*Schaefer had some very strong opinions about the dismissal of Union General McClellan, which may have colored his view of Lincoln.  He noted that the General, known as ” ‘Little Mac’ . .  was too much the loyal soldier.”

From Gettysburg to Sedgwick: The Adventures of Charles Schaefer Part 2

Originally posted on Thursday, January 17, 2013 at From Gettysburg to Sedgwick: The Adventures of Charles Schaefer.

by Kristine Schmucker,Curator

Before settling in south central Kansas in the future town of Sedgwick, Charles Schaefer led an interesting life.  At the age of ten he left home and became a part of the frontier army at Fort Leavenworth and traveled throughout the territory as a scout.  For part 1 Successful Plainsman and Scout. For more adventures of Schaefer see Buried Secrets.

U.S. Army Scout

Schaefer wrote;

“In 1858 he went to San Antonia and there identified himself with the U.S. army as a scout, serving at Fort Clark, Ringold Barracks, and Brownsville; being at the latter place when the civil war broke out.  Knowing the officers on both sides so well he hesitated for sometime whether to cast his lot with the North or the South.  the question as to the right of a state to secede from the Union was the deciding factor and he enlisted October 16, 1860 in Company E 3rd U.S. Infantry, drawing his first uniform from the Alamo.” (“Autobiography” by Charles Schaefer)
Charles Schaefer
Seventeen year old Schaefer spent the first year of the Civil War at Fort Pickens, Florida.  From there he went to the Army of the Potomac where he served the rest of the war, participating in most of the important battles of that region” under the command of General Fitz John Porter.  Schaefer was wounded in the knee at Gettysburg.
General Fitz John Porter seated

“Dramatic Highlight of the Civil War”

The orders were not to fire, unless fired upon.  According to Schaefer, that order saved the life of General Robert E. Lee and prolonged the war.  Schaefer recounted the story for a newspaper reporter years later.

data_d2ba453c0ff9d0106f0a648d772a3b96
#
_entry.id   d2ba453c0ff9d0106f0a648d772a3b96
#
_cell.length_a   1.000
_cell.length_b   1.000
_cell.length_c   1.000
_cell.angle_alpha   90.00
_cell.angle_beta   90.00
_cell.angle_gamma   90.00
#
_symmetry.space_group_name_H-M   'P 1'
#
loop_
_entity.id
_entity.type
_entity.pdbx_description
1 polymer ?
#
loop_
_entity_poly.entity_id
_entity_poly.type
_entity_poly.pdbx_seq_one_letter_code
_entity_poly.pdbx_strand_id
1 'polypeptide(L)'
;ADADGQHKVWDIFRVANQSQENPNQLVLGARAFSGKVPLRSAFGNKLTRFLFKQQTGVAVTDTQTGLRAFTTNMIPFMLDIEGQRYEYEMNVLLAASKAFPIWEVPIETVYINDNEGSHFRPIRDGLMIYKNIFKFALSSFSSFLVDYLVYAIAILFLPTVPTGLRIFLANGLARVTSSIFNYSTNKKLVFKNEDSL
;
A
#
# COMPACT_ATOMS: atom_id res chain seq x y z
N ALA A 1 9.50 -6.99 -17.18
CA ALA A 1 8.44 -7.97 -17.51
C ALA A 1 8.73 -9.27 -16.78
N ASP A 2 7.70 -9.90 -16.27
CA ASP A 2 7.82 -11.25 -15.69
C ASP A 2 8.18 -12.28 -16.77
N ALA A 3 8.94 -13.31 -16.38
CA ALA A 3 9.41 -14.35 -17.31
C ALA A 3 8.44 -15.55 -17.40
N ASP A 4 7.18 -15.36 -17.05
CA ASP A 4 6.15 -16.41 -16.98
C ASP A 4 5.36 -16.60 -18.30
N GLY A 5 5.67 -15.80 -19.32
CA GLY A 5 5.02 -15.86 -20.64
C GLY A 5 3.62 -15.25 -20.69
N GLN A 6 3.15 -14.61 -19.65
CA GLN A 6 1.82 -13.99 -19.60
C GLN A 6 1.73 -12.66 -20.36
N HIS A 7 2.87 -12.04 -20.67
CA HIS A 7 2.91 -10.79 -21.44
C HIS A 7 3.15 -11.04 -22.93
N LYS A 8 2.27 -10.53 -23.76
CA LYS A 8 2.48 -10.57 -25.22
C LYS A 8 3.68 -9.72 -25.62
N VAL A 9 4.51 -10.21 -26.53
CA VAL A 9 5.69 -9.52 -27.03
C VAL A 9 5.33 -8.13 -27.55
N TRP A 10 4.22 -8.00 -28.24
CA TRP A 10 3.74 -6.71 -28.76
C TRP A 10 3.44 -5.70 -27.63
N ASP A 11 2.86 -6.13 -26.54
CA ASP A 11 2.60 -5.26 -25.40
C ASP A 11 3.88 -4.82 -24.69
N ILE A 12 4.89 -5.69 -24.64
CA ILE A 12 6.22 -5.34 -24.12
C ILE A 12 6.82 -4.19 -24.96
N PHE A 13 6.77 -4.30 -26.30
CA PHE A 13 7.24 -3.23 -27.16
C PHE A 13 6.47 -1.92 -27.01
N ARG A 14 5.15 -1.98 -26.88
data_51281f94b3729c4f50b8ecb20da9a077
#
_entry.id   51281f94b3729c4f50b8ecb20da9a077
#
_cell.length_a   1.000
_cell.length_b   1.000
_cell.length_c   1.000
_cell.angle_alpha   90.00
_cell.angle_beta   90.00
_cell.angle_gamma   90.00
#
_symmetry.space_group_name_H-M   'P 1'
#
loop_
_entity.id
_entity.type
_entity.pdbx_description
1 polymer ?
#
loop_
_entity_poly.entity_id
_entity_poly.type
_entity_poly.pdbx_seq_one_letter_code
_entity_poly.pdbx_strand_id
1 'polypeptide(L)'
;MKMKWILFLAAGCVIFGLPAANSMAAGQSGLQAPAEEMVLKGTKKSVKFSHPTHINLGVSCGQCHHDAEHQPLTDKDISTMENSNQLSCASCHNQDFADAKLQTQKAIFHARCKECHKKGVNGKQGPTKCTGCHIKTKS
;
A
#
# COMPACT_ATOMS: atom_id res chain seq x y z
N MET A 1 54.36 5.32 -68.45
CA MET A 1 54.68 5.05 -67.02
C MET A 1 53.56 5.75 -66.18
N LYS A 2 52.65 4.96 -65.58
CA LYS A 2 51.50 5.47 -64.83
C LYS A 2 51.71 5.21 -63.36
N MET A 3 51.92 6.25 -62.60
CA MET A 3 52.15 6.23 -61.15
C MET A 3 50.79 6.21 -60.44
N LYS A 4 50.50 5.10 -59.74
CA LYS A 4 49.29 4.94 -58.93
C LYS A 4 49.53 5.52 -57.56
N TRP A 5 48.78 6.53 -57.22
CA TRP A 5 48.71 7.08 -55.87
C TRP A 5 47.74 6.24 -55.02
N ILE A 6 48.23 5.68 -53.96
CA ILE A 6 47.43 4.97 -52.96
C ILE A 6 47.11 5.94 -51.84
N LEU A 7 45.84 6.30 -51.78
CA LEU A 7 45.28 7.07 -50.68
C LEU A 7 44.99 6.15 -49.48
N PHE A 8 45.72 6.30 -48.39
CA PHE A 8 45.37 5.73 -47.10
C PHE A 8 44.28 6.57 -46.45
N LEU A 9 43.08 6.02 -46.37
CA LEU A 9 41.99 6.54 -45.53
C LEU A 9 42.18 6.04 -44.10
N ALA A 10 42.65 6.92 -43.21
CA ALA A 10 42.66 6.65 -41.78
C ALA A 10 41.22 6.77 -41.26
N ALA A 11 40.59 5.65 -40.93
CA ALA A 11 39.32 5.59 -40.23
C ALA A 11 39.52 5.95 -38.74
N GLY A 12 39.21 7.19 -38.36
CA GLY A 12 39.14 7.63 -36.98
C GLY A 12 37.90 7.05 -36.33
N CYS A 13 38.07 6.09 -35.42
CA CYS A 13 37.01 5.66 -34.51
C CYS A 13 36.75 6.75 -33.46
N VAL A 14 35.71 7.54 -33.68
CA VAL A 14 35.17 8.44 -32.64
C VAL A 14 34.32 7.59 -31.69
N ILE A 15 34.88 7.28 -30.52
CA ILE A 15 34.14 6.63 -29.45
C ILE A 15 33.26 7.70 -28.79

Standing behind a shock of newly cut wheat in a field near Gettysburg, Pa., a blue-coated man, age 20, leveled his rifle across the shock and took careful aim at the heart of a grey-coated man with stars on his shoulder and gold braid on his black slouch hat.  

Don’t shot!” exclaimed the officer commanding the squad.

“But I must,” answered the lad with a ‘bead’ on the grey-coated man.  “That is General Lee.  He used to be in San Antonio when I enlisted there and so I know him.  Let me kill him.  It will end the war.”

But  the officer in charge of the blue-coated reconnoitering party was obdurate  . . So rather than disobey the order of his superior, Charles Schaefer . . . put up his weapon and Lee passed on without knowing how near he came to death.”  (Undated Clipping “Sedgwick Vet Once Had ‘bead’ on Rob’t E. Lee” in the Charles Schaefer File, Sedgwick Historical Museum, Sedgwick, Ks)

This was one of several stories that Schaefer would later tell about his experiences during the Civil War.  Schaefer mustered out in 1865, but reenlisted to serve as Post Quartermaster at Forts Harper and Zarah until 1869.  He was recognized for his service at Gettysburg in 1913, when each veteran was presented with a bronze metal cast from metal of cannons used during the war.

Home to Sedgwick, Kansas

He married Maria Theresa Rivallissa from New Mexico, in approximately 1868 and they decided to establish a more permanent home.

Maria M. Rivalissa Schafer, ca. 1868
In 1869, Charles Shaefer brought his bride to a place he had explored before while traveling with Col. Fauntleroy in the 1850s and again in 1860.  A place he remembered as a place of great beauty – the region near the convergence of the Big and Little Arkansas Rivers in south central Kansas.
Schaefer wrote:

“and as he again came into the valleys of the Little & Big Arkansas rivers, his keen vision and clear memory spotted again the characteristic view that had as first so impressed him.  I have already spoken of the fact that the only break in the broad monotony of prairie grass was the green made by the river trees.  South of the present site of Wichita a few miles was a  very thickly wooded place in the long line of green that marked the river.  This looked perfectly round from a  distance, and could be seen for miles.  El bosque Redondo, the Mexicans called it, and according to their tradition it had been known for years.     (“Autobiography” by Charles Schaefer)

Schaefer settled with his family on a ranch approximately four miles west what would become the City of Sedgwick in 1869.  He operated a supply store and engaged in raising cattle for a few years.  By the early 1870s, the Schaefer family had moved to the town of Sedgwick to open a grain and mercantile business with another early pioneer, William Finn.